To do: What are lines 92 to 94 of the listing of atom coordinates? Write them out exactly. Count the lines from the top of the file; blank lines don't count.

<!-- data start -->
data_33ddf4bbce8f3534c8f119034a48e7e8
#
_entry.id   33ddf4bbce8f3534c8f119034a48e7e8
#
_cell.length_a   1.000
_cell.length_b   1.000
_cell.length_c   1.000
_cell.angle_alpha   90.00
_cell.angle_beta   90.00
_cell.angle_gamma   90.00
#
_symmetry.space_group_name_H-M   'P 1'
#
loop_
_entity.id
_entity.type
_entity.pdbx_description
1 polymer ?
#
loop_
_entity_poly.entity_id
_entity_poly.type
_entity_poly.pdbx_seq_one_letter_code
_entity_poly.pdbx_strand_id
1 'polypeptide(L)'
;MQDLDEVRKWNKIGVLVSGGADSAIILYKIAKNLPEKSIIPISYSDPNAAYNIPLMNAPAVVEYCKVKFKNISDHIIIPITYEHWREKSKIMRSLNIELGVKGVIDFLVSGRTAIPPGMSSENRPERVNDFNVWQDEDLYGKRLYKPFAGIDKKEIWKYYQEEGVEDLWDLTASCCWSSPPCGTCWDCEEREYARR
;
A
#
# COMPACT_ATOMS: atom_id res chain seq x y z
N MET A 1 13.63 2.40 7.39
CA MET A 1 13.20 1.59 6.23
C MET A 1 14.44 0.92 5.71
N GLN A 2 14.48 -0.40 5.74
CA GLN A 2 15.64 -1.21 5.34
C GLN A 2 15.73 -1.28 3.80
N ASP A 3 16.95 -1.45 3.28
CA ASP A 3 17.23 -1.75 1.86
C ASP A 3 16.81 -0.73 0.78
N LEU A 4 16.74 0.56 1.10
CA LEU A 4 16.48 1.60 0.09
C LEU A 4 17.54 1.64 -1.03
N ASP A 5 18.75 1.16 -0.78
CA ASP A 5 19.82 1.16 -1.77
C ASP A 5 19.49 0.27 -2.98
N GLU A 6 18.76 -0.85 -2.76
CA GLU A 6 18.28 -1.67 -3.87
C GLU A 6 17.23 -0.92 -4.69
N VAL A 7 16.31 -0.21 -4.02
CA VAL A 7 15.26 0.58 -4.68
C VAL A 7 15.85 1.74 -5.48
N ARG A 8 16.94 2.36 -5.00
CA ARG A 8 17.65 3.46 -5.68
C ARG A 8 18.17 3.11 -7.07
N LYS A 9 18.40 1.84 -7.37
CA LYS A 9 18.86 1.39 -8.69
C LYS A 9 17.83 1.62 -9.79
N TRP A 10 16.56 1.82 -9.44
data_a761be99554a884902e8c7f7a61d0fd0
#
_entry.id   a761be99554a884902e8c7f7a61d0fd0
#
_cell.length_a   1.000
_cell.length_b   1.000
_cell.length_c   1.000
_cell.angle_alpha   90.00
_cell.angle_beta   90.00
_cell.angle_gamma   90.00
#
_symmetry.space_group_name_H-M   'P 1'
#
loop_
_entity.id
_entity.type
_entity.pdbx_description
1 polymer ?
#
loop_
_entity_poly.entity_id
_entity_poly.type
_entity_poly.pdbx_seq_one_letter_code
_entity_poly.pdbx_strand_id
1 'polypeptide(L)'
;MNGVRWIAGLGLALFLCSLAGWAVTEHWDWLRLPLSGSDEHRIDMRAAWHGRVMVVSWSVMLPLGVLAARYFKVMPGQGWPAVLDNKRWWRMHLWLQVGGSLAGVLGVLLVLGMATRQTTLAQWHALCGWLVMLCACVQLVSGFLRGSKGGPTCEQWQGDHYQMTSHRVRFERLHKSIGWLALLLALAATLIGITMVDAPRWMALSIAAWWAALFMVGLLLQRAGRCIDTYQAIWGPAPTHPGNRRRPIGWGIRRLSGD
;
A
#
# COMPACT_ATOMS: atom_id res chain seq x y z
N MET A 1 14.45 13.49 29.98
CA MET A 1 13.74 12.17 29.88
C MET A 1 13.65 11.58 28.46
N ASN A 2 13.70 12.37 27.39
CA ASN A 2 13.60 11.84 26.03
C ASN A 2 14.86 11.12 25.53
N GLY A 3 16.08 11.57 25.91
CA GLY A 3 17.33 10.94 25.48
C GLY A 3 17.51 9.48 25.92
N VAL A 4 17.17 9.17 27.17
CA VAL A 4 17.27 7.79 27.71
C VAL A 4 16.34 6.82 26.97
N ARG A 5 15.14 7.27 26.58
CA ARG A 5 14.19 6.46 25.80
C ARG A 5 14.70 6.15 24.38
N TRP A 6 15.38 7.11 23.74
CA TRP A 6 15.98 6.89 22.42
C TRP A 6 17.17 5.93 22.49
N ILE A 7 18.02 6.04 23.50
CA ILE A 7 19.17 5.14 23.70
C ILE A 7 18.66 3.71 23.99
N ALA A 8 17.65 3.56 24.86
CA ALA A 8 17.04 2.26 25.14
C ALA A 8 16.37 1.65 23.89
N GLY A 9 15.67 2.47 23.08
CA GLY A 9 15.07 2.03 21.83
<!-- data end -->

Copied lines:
N ASN A 2 13.70 12.37 27.39
CA ASN A 2 13.60 11.84 26.03
C ASN A 2 14.86 11.12 25.53